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Rock Rest
RockRestKittery.JPG
Location 167 Brave Boat Harbor Rd., Kittery, Maine
Area 1.8 acres (0.73 ha)
Built 1946 (1946)
Architectural style Late 19th And Early 20th Century American Movements
NRHP reference No. 07001449
Added to NRHP January 24, 2008

Rock Rest is a historic house and African-American traveler's accommodation at 167 Brave Boat Harbor Road in Kittery, Maine. The property was operated as a summer guest house by Clayton and Hazel Sinclair between 1946 and 1977, and is one of the few known places in Maine that explicitly welcomed African-American guests in an era when racial discrimination in public accommodations was common. The property was listed on the National Register of Historic Places in 2008.

Description and history

Rock Rest is located on the northwest side of Brave Boat Harbor Road (on this section designated Maine State Route 103), just east of its junction with Galley Farm Lane. The main house, set close to the road, is a 1-1/2 story wood frame Cape style house, with full shed-roof dormers to the front and rear providing a substantial second floor. A large glassed-in porch extends to the right, and a gabled porch shelters the front entry. To the right (north) of the house is a driveway, with a guest house/garage set back from the street. From the street it appears as a two-bay garage with a half story above; from this a larger and wider structure extends to the rear. This rear space housed a common area on the ground floor and guest rooms on the second floor.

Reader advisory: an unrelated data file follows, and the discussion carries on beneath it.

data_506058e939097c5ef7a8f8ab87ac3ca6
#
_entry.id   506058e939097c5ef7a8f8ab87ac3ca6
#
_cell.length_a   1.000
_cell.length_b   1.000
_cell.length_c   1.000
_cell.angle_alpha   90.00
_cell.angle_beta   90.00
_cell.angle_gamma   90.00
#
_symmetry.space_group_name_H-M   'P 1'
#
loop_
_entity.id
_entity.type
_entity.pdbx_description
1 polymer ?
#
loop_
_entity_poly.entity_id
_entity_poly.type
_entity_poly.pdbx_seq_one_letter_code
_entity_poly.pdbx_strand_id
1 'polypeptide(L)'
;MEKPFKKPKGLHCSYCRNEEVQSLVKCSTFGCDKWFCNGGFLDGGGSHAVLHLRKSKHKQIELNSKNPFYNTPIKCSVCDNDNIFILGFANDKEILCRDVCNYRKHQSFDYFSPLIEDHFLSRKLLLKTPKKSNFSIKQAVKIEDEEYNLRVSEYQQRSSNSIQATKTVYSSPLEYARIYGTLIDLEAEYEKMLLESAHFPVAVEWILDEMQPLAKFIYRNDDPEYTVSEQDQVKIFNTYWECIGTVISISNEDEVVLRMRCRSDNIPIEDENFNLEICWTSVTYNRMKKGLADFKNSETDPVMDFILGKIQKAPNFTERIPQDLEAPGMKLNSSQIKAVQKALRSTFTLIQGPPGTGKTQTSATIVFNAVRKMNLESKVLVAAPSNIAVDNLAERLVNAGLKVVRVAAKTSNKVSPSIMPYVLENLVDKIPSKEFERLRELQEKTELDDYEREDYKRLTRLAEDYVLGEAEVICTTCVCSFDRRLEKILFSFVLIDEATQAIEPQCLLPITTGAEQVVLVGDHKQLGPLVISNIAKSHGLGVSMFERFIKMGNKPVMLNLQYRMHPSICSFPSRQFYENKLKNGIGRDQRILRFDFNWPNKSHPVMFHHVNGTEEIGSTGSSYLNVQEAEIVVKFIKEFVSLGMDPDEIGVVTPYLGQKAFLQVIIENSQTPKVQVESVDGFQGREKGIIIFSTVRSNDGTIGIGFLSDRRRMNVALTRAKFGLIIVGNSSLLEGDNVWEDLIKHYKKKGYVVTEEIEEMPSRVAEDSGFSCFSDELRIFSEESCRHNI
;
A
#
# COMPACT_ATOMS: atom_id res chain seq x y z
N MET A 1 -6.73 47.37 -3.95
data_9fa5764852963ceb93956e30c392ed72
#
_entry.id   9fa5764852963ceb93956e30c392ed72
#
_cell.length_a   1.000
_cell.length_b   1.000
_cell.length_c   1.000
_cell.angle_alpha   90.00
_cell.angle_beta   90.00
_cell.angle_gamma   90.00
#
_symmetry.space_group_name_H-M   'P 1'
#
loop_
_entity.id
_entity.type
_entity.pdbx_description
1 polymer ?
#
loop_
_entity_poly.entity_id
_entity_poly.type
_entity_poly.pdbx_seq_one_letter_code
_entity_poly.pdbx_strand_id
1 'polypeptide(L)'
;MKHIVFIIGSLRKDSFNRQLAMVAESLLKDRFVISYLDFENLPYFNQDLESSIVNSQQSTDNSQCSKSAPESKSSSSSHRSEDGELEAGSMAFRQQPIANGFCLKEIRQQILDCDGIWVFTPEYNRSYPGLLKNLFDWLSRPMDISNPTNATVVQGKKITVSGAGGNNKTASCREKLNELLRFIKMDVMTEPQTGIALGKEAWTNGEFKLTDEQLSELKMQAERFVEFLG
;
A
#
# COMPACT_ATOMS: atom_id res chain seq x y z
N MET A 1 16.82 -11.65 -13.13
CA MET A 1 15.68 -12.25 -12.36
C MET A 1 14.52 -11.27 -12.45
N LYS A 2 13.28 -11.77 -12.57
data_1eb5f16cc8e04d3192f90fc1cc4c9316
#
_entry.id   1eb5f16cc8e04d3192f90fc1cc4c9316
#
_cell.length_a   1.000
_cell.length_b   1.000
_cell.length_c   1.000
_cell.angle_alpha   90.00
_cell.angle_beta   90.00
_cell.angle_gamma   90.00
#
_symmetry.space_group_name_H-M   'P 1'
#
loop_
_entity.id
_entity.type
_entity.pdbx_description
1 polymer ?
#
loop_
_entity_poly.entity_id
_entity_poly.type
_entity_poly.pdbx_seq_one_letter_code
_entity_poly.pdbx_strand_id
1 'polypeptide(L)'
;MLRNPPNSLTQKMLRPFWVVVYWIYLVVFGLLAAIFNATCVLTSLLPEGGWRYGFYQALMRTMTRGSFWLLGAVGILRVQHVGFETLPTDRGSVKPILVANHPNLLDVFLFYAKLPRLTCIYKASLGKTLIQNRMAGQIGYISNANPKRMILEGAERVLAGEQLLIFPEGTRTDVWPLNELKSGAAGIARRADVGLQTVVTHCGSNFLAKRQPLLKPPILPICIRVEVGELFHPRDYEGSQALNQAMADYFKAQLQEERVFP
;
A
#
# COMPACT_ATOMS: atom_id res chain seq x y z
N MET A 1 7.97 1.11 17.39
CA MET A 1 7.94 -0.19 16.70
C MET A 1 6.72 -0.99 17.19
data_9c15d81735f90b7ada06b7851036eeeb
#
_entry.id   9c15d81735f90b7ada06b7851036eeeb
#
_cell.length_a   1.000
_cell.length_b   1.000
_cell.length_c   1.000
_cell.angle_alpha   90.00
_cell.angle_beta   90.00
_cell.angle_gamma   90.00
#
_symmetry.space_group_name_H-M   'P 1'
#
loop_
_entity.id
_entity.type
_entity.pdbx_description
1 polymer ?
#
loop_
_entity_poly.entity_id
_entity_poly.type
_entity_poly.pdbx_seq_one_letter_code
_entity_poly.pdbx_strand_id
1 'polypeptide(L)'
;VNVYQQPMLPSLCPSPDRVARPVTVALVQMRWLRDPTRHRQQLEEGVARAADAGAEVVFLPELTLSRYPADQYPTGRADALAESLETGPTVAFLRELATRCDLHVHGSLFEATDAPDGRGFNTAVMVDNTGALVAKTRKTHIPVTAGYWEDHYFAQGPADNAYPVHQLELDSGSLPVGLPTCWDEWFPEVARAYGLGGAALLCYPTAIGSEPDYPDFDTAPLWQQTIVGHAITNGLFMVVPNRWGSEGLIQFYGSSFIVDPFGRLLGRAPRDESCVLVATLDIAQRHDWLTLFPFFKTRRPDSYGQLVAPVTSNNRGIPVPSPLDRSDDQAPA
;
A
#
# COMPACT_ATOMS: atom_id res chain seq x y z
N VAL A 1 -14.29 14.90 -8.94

The property was purchased in 1938 by Clayton and Hazel Sinclair; both were originally from New York City, and had served on the staffs of summer visitors before they met. They enlarged what was originally a modest Cape, and began taking in guest lodgers at some point before the end of World War II. Drawn in part by Hazel's reputation as a cook, word of mouth brought them additional business, and they formally opened Rock Rest as a summer guest house in 1946. The property accommodated 16 guests at its height, and house as many as 50 parties during the summer season in the 1950s. The predominantly African-American clientele was drawn mostly from the northeastern United States, and the business was successful even though it did not advertise in publications catering to the African-American traveling public. The Sinclairs continued to operate the business after Maine passed a civil rights law governing public accommodations in 1971, and only closed in 1977 due to poor health.

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